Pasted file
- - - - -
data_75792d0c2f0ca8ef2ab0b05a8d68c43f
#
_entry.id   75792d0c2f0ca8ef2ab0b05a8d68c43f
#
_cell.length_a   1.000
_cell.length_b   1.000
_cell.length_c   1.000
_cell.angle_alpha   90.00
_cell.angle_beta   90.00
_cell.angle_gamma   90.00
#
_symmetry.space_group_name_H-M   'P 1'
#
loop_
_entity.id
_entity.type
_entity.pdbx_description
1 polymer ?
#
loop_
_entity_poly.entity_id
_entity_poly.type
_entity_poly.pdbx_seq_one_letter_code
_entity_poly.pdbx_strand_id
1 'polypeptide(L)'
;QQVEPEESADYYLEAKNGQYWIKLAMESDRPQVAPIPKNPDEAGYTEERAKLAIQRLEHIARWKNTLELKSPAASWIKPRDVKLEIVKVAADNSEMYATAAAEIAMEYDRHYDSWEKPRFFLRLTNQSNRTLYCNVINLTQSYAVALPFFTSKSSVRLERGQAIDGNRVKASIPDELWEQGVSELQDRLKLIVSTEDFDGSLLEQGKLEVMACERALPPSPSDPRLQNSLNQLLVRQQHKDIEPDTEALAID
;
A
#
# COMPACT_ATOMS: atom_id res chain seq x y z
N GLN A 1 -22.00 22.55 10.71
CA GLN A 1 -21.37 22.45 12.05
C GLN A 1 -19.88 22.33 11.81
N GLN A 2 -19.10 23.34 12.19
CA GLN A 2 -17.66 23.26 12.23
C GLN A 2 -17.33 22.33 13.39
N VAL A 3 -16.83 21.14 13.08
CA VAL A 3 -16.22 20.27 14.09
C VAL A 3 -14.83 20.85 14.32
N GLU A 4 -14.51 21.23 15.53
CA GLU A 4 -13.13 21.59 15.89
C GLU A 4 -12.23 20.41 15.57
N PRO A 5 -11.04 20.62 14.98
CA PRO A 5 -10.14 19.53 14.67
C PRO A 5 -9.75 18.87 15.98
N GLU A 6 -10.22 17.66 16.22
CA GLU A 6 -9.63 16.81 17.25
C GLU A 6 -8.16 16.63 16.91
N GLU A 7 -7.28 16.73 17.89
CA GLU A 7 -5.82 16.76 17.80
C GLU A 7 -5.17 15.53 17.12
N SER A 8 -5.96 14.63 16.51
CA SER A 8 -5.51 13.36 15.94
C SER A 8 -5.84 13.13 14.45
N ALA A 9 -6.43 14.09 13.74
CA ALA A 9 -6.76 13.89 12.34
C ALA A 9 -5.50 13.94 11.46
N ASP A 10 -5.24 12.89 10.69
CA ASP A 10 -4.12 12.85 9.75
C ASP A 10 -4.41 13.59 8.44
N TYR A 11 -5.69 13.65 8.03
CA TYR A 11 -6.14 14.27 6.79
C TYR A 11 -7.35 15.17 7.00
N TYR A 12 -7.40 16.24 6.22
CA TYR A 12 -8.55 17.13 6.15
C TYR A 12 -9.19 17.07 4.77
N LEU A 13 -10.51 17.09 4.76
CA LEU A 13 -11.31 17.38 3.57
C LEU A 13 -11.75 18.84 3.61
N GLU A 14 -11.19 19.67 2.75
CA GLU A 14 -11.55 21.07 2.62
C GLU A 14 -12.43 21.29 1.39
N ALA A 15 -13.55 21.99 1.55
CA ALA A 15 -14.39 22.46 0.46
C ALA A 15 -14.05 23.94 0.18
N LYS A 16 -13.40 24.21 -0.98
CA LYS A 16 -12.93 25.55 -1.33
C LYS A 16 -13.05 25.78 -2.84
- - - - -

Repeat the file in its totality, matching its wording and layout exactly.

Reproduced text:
data_75792d0c2f0ca8ef2ab0b05a8d68c43f
#
_entry.id   75792d0c2f0ca8ef2ab0b05a8d68c43f
#
_cell.length_a   1.000
_cell.length_b   1.000
_cell.length_c   1.000
_cell.angle_alpha   90.00
_cell.angle_beta   90.00
_cell.angle_gamma   90.00
#
_symmetry.space_group_name_H-M   'P 1'
#
loop_
_entity.id
_entity.type
_entity.pdbx_description
1 polymer ?
#
loop_
_entity_poly.entity_id
_entity_poly.type
_entity_poly.pdbx_seq_one_letter_code
_entity_poly.pdbx_strand_id
1 'polypeptide(L)'
;QQVEPEESADYYLEAKNGQYWIKLAMESDRPQVAPIPKNPDEAGYTEERAKLAIQRLEHIARWKNTLELKSPAASWIKPRDVKLEIVKVAADNSEMYATAAAEIAMEYDRHYDSWEKPRFFLRLTNQSNRTLYCNVINLTQSYAVALPFFTSKSSVRLERGQAIDGNRVKASIPDELWEQGVSELQDRLKLIVSTEDFDGSLLEQGKLEVMACERALPPSPSDPRLQNSLNQLLVRQQHKDIEPDTEALAID
;
A
#
# COMPACT_ATOMS: atom_id res chain seq x y z
N GLN A 1 -22.00 22.55 10.71
CA GLN A 1 -21.37 22.45 12.05
C GLN A 1 -19.88 22.33 11.81
N GLN A 2 -19.10 23.34 12.19
CA GLN A 2 -17.66 23.26 12.23
C GLN A 2 -17.33 22.33 13.39
N VAL A 3 -16.83 21.14 13.08
CA VAL A 3 -16.22 20.27 14.09
C VAL A 3 -14.83 20.85 14.32
N GLU A 4 -14.51 21.23 15.53
CA GLU A 4 -13.13 21.59 15.89
C GLU A 4 -12.23 20.41 15.57
N PRO A 5 -11.04 20.62 14.98
CA PRO A 5 -10.14 19.53 14.67
C PRO A 5 -9.75 18.87 15.98
N GLU A 6 -10.22 17.66 16.22
CA GLU A 6 -9.63 16.81 17.25
C GLU A 6 -8.16 16.63 16.91
N GLU A 7 -7.28 16.73 17.89
CA GLU A 7 -5.82 16.76 17.80
C GLU A 7 -5.17 15.53 17.12
N SER A 8 -5.96 14.63 16.51
CA SER A 8 -5.51 13.36 15.94
C SER A 8 -5.84 13.13 14.45
N ALA A 9 -6.43 14.09 13.74
CA ALA A 9 -6.76 13.89 12.34
C ALA A 9 -5.50 13.94 11.46
N ASP A 10 -5.24 12.89 10.69
CA ASP A 10 -4.12 12.85 9.75
C ASP A 10 -4.41 13.59 8.44
N TYR A 11 -5.69 13.65 8.03
CA TYR A 11 -6.14 14.27 6.79
C TYR A 11 -7.35 15.17 7.00
N TYR A 12 -7.40 16.24 6.22
CA TYR A 12 -8.55 17.13 6.15
C TYR A 12 -9.19 17.07 4.77
N LEU A 13 -10.51 17.09 4.76
CA LEU A 13 -11.31 17.38 3.57
C LEU A 13 -11.75 18.84 3.61
N GLU A 14 -11.19 19.67 2.75
CA GLU A 14 -11.55 21.07 2.62
C GLU A 14 -12.43 21.29 1.39
N ALA A 15 -13.55 21.99 1.55
CA ALA A 15 -14.39 22.46 0.46
C ALA A 15 -14.05 23.94 0.18
N LYS A 16 -13.40 24.21 -0.98
CA LYS A 16 -12.93 25.55 -1.33
C LYS A 16 -13.05 25.78 -2.84